The Company's common stock is traded on the New York Stock Exchange under the symbol "MTG."
Description of Common Share Purchase Rights
On July 22, 1999, the Company's board of directors declared a dividend of one common share purchase right for each outstanding share of common stock. Pursuant to the shareholder rights agreement, as amended and restated through August 1, 2018, under which the rights were issued, each right entitles the registered holder to purchase from the Company one-tenth of one common share for $45.00 per full common share (equivalent to $4.50 for each one-tenth of a share), subject to adjustment, once the rights become exercisable.
The rights will not be exercisable until the earlier to occur of (1) 10 days after the public announcement, or the Company's board of directors concluding, that a person or group has become an acquiring person or (2) 10 business days (or such later date as the Company's board of directors shall determine) following the commencement of a tender offer or exchange offer that would result in a person or group becoming an acquiring person (the earlier of such dates being called the "distribution date"), and until that time, the certificates (or book entries) that represent common stock will also evidence the rights. An "acquiring person" is any person that becomes a beneficial owner of 5% or more of the Company's common stock, subject to certain exceptions.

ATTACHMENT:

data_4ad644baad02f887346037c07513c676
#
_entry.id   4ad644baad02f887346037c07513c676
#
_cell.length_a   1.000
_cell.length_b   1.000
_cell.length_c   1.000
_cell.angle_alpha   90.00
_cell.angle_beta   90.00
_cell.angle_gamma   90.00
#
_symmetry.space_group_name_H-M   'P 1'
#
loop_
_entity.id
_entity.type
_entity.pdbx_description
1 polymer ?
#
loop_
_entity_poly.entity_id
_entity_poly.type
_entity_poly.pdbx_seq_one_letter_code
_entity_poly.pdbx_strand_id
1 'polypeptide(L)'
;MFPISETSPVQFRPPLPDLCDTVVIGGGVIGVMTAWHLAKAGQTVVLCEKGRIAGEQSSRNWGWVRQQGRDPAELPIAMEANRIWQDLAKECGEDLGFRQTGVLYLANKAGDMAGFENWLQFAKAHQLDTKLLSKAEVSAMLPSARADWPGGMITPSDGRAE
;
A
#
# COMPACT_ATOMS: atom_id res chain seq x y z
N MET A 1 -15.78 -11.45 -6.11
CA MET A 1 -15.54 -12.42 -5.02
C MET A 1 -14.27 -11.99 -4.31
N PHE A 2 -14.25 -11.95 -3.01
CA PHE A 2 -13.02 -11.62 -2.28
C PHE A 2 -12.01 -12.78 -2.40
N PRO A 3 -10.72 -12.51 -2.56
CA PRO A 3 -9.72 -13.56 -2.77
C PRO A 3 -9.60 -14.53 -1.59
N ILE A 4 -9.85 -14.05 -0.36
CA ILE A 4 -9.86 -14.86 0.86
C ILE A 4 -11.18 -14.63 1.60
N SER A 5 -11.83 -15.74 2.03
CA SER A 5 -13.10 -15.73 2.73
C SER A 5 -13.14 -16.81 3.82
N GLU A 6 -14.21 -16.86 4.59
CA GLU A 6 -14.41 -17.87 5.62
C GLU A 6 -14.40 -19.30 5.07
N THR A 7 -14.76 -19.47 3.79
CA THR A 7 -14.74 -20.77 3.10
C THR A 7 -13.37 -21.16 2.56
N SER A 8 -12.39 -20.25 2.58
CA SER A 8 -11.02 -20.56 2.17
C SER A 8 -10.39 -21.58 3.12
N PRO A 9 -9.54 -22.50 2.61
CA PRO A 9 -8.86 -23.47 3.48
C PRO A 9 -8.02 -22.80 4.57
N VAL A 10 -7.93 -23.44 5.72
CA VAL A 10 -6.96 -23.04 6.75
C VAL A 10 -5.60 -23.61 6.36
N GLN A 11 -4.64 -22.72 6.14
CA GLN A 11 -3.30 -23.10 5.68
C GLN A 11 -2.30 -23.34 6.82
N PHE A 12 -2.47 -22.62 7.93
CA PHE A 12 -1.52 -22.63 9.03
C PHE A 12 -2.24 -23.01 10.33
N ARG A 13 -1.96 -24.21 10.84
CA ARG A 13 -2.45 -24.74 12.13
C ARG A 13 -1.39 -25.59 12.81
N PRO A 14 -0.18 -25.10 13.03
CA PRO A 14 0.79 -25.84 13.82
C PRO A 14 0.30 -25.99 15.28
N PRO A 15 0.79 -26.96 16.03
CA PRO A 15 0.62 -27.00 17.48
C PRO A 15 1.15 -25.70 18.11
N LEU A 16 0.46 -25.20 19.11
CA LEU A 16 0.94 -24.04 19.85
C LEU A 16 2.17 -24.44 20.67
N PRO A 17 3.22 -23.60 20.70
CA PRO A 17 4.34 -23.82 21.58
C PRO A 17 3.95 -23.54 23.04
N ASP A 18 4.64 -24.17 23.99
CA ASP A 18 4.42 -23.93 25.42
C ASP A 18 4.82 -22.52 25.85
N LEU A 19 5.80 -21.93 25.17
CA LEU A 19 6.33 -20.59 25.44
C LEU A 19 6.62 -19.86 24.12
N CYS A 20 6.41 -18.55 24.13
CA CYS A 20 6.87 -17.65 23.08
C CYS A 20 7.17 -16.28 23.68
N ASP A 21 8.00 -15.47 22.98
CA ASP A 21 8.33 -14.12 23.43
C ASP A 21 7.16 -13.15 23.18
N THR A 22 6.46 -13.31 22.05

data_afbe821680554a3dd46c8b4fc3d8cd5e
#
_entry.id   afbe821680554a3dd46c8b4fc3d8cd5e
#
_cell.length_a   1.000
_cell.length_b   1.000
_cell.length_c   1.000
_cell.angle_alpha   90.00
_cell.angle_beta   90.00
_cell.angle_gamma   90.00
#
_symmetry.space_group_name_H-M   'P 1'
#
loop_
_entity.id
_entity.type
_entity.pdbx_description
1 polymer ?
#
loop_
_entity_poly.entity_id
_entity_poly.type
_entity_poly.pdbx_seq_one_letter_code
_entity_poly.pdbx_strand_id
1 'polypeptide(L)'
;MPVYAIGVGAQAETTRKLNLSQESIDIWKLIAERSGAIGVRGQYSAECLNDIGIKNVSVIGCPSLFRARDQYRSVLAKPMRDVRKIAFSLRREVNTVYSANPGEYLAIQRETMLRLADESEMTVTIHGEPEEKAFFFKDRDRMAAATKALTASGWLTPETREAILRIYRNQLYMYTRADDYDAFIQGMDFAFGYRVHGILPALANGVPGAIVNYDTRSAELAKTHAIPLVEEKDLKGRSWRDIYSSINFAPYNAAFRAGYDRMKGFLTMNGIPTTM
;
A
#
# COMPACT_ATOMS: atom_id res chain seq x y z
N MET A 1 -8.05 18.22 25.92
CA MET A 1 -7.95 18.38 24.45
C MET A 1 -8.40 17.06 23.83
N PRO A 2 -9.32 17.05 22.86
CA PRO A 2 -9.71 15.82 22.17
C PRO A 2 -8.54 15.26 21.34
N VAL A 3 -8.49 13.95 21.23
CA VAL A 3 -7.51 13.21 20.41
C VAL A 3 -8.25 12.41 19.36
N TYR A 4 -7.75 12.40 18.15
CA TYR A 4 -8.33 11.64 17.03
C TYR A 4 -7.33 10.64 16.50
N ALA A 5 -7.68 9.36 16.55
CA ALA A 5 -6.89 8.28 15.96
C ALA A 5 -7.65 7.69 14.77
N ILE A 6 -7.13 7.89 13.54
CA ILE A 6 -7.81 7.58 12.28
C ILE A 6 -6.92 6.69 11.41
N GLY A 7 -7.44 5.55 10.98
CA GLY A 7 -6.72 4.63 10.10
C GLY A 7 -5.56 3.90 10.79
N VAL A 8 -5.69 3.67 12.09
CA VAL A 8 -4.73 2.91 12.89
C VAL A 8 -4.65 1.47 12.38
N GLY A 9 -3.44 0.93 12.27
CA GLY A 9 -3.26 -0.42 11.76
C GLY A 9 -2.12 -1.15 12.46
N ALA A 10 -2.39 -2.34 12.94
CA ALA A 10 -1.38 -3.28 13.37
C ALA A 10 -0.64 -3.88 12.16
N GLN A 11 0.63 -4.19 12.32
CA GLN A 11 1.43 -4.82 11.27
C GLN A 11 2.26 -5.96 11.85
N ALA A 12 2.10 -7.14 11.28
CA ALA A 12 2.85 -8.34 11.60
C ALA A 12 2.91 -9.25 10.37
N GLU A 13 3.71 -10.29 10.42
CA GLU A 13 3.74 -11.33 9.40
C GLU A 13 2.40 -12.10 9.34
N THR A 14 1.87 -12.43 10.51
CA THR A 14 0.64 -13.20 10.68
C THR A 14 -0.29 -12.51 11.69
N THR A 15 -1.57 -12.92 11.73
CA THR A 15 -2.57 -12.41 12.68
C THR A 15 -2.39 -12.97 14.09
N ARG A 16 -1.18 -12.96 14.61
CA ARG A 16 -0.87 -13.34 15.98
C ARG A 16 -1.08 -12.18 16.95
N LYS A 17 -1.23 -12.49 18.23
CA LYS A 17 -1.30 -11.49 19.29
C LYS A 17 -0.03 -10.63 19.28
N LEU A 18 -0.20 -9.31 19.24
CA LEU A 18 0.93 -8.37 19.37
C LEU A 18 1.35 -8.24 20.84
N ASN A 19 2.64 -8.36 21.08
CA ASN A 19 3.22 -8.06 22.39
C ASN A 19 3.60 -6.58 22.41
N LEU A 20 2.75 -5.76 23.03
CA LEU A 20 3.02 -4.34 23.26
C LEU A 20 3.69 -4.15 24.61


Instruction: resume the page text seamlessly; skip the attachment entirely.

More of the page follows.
If there is a distribution date, then each right, subject to certain limitations, will entitle its holder to purchase, for $45.00, common shares with a market value of $90.00, based on the market price of the common shares prior to the distribution. Subject to extension, the rights will expire on the earliest to occur of (i) March 1, 2020, (ii) the time at which the rights are redeemed as provided in the shareholder rights agreement; (iii) the time at which the rights are exchanged as provided in the shareholder rights agreement; (iv) the repeal of Section 382 of the Internal Revenue Code of 1986, as amended, if the Company's board of directors determines that the shareholder rights agreement is no longer necessary for the preservation of certain tax benefits, including the Company's net operating loss carryovers, that would have been affected by such section; and (v) the beginning of the Company's taxable year to which the Company's board of directors determines that no such tax benefits may be carried forward. The rights are redeemable at a price of $0.001 per right at any time prior to the time a person becomes an acquiring person. With certain specific exceptions, the Company's board of directors may amend the rights in any respect without the consent of the holders of the rights.
Certain Statutory Provisions